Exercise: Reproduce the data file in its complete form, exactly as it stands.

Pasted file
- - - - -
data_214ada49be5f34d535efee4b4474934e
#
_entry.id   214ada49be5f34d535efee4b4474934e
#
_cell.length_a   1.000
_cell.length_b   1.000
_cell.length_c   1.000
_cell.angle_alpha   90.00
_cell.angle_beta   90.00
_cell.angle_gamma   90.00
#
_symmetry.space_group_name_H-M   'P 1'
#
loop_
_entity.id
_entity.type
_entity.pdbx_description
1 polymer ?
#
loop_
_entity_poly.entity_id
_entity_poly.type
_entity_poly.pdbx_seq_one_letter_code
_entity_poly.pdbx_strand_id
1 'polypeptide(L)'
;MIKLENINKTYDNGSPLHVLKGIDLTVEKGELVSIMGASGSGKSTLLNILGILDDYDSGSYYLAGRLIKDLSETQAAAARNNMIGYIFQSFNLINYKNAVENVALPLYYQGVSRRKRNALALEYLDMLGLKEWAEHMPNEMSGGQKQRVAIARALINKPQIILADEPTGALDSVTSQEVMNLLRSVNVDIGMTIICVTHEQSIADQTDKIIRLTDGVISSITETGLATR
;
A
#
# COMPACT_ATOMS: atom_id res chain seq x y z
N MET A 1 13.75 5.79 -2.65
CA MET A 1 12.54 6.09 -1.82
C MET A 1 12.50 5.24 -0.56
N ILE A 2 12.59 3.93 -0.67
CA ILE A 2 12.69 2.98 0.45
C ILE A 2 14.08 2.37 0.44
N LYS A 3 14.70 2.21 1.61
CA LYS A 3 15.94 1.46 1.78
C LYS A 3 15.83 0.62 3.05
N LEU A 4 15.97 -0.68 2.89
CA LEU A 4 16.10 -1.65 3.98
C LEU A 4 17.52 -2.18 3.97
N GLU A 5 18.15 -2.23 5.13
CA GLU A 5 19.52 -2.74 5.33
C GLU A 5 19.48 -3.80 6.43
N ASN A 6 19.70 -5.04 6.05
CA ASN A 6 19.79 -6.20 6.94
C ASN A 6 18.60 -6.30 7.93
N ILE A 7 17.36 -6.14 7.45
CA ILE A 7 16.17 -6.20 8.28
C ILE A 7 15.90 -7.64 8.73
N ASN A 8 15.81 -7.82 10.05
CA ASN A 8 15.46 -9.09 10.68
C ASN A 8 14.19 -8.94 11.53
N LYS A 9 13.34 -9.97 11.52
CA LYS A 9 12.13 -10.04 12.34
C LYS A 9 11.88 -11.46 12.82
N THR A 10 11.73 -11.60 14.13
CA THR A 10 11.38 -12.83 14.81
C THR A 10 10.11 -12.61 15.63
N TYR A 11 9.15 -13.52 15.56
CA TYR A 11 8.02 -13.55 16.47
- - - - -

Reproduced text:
data_214ada49be5f34d535efee4b4474934e
#
_entry.id   214ada49be5f34d535efee4b4474934e
#
_cell.length_a   1.000
_cell.length_b   1.000
_cell.length_c   1.000
_cell.angle_alpha   90.00
_cell.angle_beta   90.00
_cell.angle_gamma   90.00
#
_symmetry.space_group_name_H-M   'P 1'
#
loop_
_entity.id
_entity.type
_entity.pdbx_description
1 polymer ?
#
loop_
_entity_poly.entity_id
_entity_poly.type
_entity_poly.pdbx_seq_one_letter_code
_entity_poly.pdbx_strand_id
1 'polypeptide(L)'
;MIKLENINKTYDNGSPLHVLKGIDLTVEKGELVSIMGASGSGKSTLLNILGILDDYDSGSYYLAGRLIKDLSETQAAAARNNMIGYIFQSFNLINYKNAVENVALPLYYQGVSRRKRNALALEYLDMLGLKEWAEHMPNEMSGGQKQRVAIARALINKPQIILADEPTGALDSVTSQEVMNLLRSVNVDIGMTIICVTHEQSIADQTDKIIRLTDGVISSITETGLATR
;
A
#
# COMPACT_ATOMS: atom_id res chain seq x y z
N MET A 1 13.75 5.79 -2.65
CA MET A 1 12.54 6.09 -1.82
C MET A 1 12.50 5.24 -0.56
N ILE A 2 12.59 3.93 -0.67
CA ILE A 2 12.69 2.98 0.45
C ILE A 2 14.08 2.37 0.44
N LYS A 3 14.70 2.21 1.61
CA LYS A 3 15.94 1.46 1.78
C LYS A 3 15.83 0.62 3.05
N LEU A 4 15.97 -0.68 2.89
CA LEU A 4 16.10 -1.65 3.98
C LEU A 4 17.52 -2.18 3.97
N GLU A 5 18.15 -2.23 5.13
CA GLU A 5 19.52 -2.74 5.33
C GLU A 5 19.48 -3.80 6.43
N ASN A 6 19.70 -5.04 6.05
CA ASN A 6 19.79 -6.20 6.94
C ASN A 6 18.60 -6.30 7.93
N ILE A 7 17.36 -6.14 7.45
CA ILE A 7 16.17 -6.20 8.28
C ILE A 7 15.90 -7.64 8.73
N ASN A 8 15.81 -7.82 10.05
CA ASN A 8 15.46 -9.09 10.68
C ASN A 8 14.19 -8.94 11.53
N LYS A 9 13.34 -9.97 11.52
CA LYS A 9 12.13 -10.04 12.34
C LYS A 9 11.88 -11.46 12.82
N THR A 10 11.73 -11.60 14.13
CA THR A 10 11.38 -12.83 14.81
C THR A 10 10.11 -12.61 15.63
N TYR A 11 9.15 -13.52 15.56
CA TYR A 11 8.02 -13.55 16.47